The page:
All commands include an action and allow specifying a path to where in the document graph the command should operate (omitting the path uses the root of the document).
Create - Creates a new object field inside an object in the document graph, optionally initializing the object with the values in the command's props object. The field will receive a random ID and the ID is returned to the application.
Update - Updates an object field in the document graph by setting the values specified in the command's props object.
Delete - Deletes the object in the document graph.

History provider

The master can be initialized with an optional history provider function. This lets master produce partial flush synchronization responses with a batches of commands that bring each proxy up to latest state when multiple proxies flush to the master simultanteously. Without the history provider, or with insufficient history (the amount of history to store is optional), flush synchronizations will include the full model snapshot.


Both client and master can be initialized with interceptor functions that can validate and modify command properties before they are applied to the model. This provides for security and can help resolve certain conflicts, as interceptors at the master can modify command properties based on the current state of the model.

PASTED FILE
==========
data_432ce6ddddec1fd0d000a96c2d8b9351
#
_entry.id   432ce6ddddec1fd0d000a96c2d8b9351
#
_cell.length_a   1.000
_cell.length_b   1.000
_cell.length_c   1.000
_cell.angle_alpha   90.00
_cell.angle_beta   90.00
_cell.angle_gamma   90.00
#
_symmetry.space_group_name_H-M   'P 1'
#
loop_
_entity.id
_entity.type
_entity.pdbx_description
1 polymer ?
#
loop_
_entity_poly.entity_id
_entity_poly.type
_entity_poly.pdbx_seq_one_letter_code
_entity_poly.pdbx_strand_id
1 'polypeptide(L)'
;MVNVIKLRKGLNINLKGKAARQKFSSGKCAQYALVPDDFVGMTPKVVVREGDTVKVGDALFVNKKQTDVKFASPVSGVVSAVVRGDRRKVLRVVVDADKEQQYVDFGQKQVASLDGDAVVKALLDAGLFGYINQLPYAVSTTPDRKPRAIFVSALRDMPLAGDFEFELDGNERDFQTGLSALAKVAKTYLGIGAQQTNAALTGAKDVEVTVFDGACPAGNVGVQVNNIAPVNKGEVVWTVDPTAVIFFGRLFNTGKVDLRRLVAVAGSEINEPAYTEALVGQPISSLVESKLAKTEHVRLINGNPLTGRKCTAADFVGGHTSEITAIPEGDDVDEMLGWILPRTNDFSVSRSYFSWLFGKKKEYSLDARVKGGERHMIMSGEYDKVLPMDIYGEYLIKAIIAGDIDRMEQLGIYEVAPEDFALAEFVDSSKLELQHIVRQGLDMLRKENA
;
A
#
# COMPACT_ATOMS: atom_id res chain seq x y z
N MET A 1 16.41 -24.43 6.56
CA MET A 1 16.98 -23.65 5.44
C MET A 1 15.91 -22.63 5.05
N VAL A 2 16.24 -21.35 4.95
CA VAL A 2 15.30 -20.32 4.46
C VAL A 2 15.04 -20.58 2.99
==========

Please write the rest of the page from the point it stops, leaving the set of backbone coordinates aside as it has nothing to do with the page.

Storing history, replays, and implementing undo

When flushes are applied to the master, the master's response contains an applied field that returns the batch of command completions that were successfully applied to the master, along with the master model's command count at the start of the batch. This information can be stored as history and each document can rebuilt from an earlier version by re-applying all command completions that occurred after the older snapshot's command count. Applications can implement undo by storing older snapshots of the master model and apply all commands to just before the operation that should be undone (it may be necessary to implement and pass in a context to the apply-operation that tells the interceptor to disable itself for replays).